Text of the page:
She dodged doing time, and tried to spin her drug addiction as a tale of courage, not selfishness. In 2008, as her husband was running for president, the Washington Post challenged her story that she got hooked on pain pills after lifting one or the other of her children.
Super Bowl of Bull
I basically put a bunch of people together as friends that I knew in my living room. And I said, ‘We absolutely have to do something about this.’ The catalyst to all of this was the Super Bowl. It was coming. It was such a scourge. It was an epidemic, an issue that goes underreported and underappreciated to the effect it has on the community. I just did not want to see Arizona embarrassed in any way, or not only that, but I wanted Arizona to have a healthy, happy, safe Super Bowl. That was really the catalyst in all this. — Cindy McCain
McCain is referring to the run up to 2015, the year Arizona hosted Super Bowl XLIX at Glendale’s University of Phoenix Stadium. In 2014, then Governor Jan Brewer created the Arizona Human Trafficking Council, with McCain as one of its co-chairs.
It was in 2014 that McCain reportedly called the Super Bowl “the largest human-trafficking event on the planet.” That myth had already been debunked by the Global Alliance Against Traffic in Women, an alliance of more than 80 NGOs across the world, which in a 2011 report stated: “[T]here is no empirical evidence that trafficking for prostitution increases around large sporting events.”
Since that report, the myth that the Super Bowl is a magnet for sex workers and their clients has been debunked by numerous publications, such as, Snopes.com, PolitiFact, Sports Illustrated, Slate and even a 2015 study sponsored by the McCain Institute, which states that there is, “no empirical evidence that the Super Bowl causes an increase in sex trafficking compared to other days and events throughout the year.”
Still, every year, come Super Bowl time, prostitution abolitionists predict that sex traffickers will be trading child sex slaves in the streets like bubble gum cards, law enforcement drops millions on enforcement, and many in the media simply regurgitate the falsehoods fed to them by activists, pseudo experts and cops. Thanks to fanatics like McCain, this hoax is harder to kill than Robert DeNiro’s character in Cape Fear.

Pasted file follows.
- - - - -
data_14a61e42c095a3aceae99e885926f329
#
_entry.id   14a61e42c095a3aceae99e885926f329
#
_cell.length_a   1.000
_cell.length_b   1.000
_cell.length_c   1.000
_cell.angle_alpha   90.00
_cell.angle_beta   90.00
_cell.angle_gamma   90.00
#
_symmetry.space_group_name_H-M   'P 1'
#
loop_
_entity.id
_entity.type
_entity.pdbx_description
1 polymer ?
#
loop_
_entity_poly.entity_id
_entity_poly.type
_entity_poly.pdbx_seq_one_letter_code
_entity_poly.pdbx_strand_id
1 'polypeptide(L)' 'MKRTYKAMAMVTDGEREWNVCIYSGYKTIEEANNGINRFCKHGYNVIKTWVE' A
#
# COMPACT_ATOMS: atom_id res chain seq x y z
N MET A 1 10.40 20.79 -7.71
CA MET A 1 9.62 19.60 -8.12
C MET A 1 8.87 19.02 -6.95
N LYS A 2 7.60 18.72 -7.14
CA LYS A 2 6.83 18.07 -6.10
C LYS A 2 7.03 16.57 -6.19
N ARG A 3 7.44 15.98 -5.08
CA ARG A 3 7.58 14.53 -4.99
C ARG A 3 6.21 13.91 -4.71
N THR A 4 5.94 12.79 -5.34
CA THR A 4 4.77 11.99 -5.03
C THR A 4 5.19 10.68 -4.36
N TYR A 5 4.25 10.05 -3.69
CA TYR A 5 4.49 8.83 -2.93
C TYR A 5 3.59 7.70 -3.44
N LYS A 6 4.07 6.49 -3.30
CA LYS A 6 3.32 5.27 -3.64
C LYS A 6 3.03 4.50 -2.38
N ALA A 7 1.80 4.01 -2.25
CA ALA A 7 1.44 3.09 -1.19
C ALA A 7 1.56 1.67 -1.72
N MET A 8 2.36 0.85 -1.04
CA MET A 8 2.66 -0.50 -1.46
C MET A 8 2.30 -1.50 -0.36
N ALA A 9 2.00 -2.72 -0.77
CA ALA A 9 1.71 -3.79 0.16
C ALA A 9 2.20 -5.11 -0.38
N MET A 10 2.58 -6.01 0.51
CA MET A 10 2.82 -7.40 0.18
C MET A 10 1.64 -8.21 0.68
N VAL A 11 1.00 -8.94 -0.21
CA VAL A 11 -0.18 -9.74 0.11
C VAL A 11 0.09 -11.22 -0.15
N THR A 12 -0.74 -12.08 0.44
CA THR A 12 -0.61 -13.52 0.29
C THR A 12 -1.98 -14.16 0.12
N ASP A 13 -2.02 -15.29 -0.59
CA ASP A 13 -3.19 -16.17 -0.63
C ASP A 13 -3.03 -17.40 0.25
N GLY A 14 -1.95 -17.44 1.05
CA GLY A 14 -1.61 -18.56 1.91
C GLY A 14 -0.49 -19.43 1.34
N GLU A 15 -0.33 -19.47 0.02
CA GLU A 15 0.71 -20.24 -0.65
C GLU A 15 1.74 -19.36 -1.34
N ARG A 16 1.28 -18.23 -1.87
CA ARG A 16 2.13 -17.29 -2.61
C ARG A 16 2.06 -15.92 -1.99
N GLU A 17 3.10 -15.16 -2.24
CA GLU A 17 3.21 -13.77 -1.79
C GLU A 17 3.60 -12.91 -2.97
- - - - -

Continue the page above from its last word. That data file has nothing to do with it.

Trafficking in Stereotypes
We use the saying — we stole it from Homeland Security, `If you see something, say something.’ Go ahead and do it. Call somebody.
McCain’s Human Trafficking Council claims to have trained “31,000 professionals and community members,” everyone from airport employees and nurses to teachers and students.
Which is particularly disturbing if these folks use super-sleuth Cindy McCain as their model. Back in February, McCain boasted to a Phoenix radio station that she had saved a child from sex trafficking at Phoenix Sky Harbor Airport when she spotted a woman “of a different ethnicity” than the toddler she was with.
She said she trusted her “gut,” and reported the pair to the police, who “went over and questioned her and by God she was trafficking that kid.”
McCain also claimed that the woman was “waiting for the guy who bought the child to get off the airplane.”
Turned out none of this was true. The Phoenix police later confirmed that “there was no evidence of criminal conduct or child endangerment.”
This incident joins a number from the last couple of years where eagle-eyed flight attendants have reported mixed-race couples and families to law enforcement on the suspicion that sex trafficking was afoot, when, in fact, it was not.
McCain has been exploiting the myth of a sex trafficking “epidemic” for years, like an Energizer Bunny of bilge, reaping kudos from fatuous nobs, simpering scribblers and poltroonish pols. When the history of this mass insanity is written, she will be its forked-tongue Cruella de Vil.
For more Mama McCain follies, please see:
- New York Times Calls on U.S. to Drop Charges Against Assange, Kinda-Sorta - November 29, 2022
- Trans-Rights Icon Monica Jones’ New Documentary Previews at Tucson Fest - November 22, 2022
- Samantha Cole’s ‘How Sex Changed the Internet’ Slams Online Censorship - November 18, 2022